What You Need To Know About Medicaid Fraud Control Units

Friday, August 12th, 2016

Medicaid fraud costs the American taxpayers millions of dollars every year in fraudulent claims and overcharges. All states are affected by Medicaid fraud. Culprits include large hospitals, pharmacies, medical equipment providers, physician practice groups, and clinics. It is important for everyone in the healthcare industry to understand Medicaid fraud and how Medicaid fraud control units operate. It is also good to know what you can do to avoid Medicaid fraud and investigations.

Origins of Medicaid fraud

Originally, Medicaid operated with very little oversight and few controls, so fraudulent claims were rampant. Congress began investigating Medicaid fraud in the early 1970s. The investigations found rampant cases of nursing and boarding homes taking advantage of their residents in order to fraudulently collect Medicaid payments.

In response to these findings, Congress enacted the Medicare-Medicaid Anti-Fraud and Abuse Amendments to provide for investigation and prosecution of fraudulent provider claims. This created the current system of Medicaid Fraud Control Units (MFCUs). Each unit is certified by the Department of Health and Human Services (DHHS) and each is a state agency, but the DHHS retains administrative oversight power. The DHHS will periodically send site inspectors to review a unit’s records and ensure that it is complying with the law.

Medicaid fraud control units (MFCUs)

MFCUs are independent state agencies that are responsible for the investigation and prosecution of healthcare providers that commit Medicaid fraud. These groups conduct their own investigations and respond to complaints filed with the unit. The complaints range from nursing home abuse and misappropriation of patient funds to fraudulent Medicaid claims.

MFCUs are funded by the federal government with matching state funds. Every state except North Dakota has an MFCU. All MFCUs are staffed by full time attorneys, investigators, and auditors. The funding rules do not allow for temporary or part-time workers. The goal of an MFCU is to create a specialized team that can effectively investigate and prosecute complicated fraud cases.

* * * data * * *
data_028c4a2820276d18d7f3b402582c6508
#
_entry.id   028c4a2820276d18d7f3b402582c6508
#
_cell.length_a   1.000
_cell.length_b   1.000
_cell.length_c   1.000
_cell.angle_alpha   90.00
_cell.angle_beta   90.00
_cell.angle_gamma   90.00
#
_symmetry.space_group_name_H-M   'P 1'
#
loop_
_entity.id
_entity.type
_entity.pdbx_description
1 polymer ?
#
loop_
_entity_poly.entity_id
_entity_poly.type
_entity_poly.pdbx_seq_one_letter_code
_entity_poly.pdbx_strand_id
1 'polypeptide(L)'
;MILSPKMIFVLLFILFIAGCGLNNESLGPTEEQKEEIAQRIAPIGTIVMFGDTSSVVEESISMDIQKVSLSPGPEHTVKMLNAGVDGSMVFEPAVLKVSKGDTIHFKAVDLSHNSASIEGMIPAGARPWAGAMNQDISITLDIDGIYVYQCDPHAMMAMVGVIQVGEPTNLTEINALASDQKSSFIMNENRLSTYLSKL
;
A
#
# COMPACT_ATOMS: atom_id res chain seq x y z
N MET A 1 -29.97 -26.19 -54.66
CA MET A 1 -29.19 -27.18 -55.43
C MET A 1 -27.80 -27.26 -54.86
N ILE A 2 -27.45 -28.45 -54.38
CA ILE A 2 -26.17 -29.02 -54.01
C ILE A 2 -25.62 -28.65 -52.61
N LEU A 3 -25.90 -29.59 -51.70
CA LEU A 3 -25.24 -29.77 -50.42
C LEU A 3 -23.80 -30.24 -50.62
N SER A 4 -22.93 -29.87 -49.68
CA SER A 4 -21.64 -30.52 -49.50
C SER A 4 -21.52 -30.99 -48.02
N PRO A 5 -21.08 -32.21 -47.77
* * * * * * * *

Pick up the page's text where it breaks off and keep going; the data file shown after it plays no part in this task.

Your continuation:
Although every MFCU cooperates with state Medicaid agencies, they are distinct entities. Federal law prohibits an MFCU from existing in the same command structure as the state’s Medicaid agency. Moreover, all MFCUs and Medicaid agencies must sign a memorandum of understanding that outlines their respective duties and rights. This measure allows each agency to focus on their respective goals.

MFCUs are prohibited by federal law from investigating fraudulent schemes implemented by patients. These units focus solely on providers like hospitals, pharmacies, medical equipment suppliers, clinics, and doctor groups. Limiting the scope in this manner allows the units to focus on large targets that are responsible for the majority of fraudulent claims.

What you can do to avoid Medicaid fraud investigations

MFCUs are incredibly effective and dangerous for providers who do not take Medicaid fraud seriously. Each MFCU is composed of specialized teams that are proficient at investigating and prosecuting Medicaid fraud. That is why it is critical that providers do everything they can to comply with laws and procedures.

You can speak with a law firm to review your practices and to design a compliance program. The compliance program does not need to catch every instance of fraudulent activity, but needs to deter it as much as possible. Appoint a compliance officer and require employees to attend regular training seminars. The more that you enforce your own internal procedures, the less likely you will appear on an MFCU’s radar for Medicaid fraud.

If you would like more information about Medicaid fraud contact the Healthcare Team at Brown & Fortunato today. We offer a variety of services to help bring you into compliance with Medicaid, Medicare, and the Affordable Care Act. Give us a call at (806) 345-6300 or Contact Us via email today. You can also visit our office at 905 S. Fillmore St., Suite 400, in Amarillo, Texas.

This information is subject to change. Please check for updates that are more recent than the published date of this article.